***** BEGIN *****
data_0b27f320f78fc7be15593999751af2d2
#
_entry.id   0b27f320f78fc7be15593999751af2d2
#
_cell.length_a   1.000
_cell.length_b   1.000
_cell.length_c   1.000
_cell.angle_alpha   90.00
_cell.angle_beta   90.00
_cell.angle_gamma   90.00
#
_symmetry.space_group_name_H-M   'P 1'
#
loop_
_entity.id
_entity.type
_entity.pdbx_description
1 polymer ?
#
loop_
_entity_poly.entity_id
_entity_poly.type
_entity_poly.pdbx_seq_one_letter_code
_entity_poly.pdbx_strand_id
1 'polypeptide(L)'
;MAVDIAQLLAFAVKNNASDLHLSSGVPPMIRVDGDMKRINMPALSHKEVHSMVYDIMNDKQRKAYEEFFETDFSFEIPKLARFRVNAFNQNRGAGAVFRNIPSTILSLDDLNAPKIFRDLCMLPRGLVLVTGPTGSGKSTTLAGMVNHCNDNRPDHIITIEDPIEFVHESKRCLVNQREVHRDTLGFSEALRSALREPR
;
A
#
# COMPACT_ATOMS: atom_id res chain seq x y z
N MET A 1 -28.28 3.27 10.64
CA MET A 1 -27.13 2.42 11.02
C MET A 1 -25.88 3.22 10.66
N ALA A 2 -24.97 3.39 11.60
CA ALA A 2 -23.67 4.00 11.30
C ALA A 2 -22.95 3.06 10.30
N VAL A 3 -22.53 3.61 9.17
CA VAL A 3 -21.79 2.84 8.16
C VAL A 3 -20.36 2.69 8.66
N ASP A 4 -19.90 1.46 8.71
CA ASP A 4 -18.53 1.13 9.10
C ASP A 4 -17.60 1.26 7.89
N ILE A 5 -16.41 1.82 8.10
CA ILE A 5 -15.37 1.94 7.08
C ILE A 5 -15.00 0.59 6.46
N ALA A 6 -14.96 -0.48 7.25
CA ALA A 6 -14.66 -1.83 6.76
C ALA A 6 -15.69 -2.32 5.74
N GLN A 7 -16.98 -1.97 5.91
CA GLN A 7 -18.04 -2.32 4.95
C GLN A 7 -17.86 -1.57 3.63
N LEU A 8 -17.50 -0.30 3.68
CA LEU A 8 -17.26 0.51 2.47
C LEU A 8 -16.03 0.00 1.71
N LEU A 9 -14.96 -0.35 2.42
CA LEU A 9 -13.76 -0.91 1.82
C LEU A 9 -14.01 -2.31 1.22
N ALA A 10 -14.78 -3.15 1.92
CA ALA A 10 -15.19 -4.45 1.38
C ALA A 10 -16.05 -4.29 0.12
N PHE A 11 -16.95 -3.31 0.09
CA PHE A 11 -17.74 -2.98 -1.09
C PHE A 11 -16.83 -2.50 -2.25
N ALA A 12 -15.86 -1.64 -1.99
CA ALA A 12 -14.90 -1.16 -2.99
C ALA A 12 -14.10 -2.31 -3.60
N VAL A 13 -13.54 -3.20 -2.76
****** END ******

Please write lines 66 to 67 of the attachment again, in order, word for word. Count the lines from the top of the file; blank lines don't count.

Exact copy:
C ALA A 12 -14.10 -2.31 -3.60
N VAL A 13 -13.54 -3.20 -2.76